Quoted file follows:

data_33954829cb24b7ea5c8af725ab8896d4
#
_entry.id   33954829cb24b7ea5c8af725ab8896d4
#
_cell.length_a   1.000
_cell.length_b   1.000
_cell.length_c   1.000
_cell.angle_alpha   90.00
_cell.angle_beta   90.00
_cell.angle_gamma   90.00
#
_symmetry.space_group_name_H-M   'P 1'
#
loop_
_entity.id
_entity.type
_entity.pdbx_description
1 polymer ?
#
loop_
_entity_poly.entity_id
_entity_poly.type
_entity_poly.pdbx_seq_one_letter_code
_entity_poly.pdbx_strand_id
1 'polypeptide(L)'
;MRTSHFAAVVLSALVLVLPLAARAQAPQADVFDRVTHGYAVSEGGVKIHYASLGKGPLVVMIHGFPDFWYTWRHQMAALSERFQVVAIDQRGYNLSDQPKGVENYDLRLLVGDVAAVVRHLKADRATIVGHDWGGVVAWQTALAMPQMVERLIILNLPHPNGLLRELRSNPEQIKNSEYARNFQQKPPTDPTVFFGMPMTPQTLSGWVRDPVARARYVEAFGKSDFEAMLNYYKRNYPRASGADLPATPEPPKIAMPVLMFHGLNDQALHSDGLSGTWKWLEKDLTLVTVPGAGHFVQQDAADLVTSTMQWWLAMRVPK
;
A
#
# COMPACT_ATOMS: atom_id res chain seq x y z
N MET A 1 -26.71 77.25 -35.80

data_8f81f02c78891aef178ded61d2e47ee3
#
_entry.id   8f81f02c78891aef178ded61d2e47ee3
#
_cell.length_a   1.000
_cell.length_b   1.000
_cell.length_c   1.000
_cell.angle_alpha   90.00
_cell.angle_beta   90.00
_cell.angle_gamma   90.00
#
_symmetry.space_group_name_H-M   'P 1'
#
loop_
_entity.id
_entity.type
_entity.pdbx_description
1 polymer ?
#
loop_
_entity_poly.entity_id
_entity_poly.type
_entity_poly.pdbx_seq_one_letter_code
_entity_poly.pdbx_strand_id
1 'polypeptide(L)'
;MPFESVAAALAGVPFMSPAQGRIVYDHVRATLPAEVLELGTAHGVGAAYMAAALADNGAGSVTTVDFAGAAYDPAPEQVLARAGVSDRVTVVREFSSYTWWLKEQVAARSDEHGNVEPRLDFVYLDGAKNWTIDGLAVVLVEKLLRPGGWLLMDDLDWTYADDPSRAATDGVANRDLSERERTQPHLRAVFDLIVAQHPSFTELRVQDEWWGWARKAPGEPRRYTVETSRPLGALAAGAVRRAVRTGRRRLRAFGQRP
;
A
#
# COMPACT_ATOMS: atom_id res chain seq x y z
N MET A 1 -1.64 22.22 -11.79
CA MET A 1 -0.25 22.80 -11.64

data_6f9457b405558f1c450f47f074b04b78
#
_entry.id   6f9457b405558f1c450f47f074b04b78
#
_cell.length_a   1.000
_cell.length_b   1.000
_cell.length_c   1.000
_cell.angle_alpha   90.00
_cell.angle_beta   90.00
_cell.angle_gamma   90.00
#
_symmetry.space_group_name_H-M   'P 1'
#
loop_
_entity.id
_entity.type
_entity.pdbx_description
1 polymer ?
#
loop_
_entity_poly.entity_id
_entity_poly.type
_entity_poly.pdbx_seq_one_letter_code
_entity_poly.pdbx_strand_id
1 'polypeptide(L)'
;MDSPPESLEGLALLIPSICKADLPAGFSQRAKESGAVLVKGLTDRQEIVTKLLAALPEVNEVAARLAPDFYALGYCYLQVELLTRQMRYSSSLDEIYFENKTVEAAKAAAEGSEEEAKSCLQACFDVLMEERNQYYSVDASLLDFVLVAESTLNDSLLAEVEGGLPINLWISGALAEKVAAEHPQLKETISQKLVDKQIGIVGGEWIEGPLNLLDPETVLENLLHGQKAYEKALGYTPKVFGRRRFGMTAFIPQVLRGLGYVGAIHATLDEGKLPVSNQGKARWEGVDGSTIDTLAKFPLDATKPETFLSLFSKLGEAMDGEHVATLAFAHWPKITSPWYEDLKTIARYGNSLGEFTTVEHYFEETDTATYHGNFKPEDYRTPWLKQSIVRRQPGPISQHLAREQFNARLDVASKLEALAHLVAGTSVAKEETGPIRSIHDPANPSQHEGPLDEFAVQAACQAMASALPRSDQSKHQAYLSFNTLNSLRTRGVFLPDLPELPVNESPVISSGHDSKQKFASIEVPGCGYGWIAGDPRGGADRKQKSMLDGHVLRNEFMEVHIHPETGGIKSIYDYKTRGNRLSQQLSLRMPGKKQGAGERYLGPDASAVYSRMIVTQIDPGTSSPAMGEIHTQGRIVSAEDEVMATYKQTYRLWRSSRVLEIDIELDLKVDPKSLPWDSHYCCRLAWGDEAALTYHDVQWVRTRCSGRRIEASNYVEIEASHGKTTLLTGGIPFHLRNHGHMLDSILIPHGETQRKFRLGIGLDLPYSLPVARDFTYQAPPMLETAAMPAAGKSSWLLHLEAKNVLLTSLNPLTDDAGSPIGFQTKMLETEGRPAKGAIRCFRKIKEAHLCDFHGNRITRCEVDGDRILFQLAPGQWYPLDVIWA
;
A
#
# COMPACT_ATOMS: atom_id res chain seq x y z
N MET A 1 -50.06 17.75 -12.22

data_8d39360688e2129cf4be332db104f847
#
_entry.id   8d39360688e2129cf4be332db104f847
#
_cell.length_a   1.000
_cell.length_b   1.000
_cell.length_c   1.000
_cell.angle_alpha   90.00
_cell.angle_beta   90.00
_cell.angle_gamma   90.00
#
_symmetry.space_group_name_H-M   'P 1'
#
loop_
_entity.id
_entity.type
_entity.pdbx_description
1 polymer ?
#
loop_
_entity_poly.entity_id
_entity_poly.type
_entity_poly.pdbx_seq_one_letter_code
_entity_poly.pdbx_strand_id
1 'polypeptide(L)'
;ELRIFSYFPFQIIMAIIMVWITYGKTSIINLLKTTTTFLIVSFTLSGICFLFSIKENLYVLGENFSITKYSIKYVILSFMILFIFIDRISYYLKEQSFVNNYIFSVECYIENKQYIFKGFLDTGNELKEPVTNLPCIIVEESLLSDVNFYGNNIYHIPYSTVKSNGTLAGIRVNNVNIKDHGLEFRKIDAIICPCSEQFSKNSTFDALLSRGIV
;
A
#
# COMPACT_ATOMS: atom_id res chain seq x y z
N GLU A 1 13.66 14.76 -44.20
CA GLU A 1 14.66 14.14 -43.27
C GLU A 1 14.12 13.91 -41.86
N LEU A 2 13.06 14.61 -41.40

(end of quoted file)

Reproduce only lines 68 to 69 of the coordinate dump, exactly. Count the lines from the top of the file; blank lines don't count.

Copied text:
_cell.length_a   1.000
_cell.length_b   1.000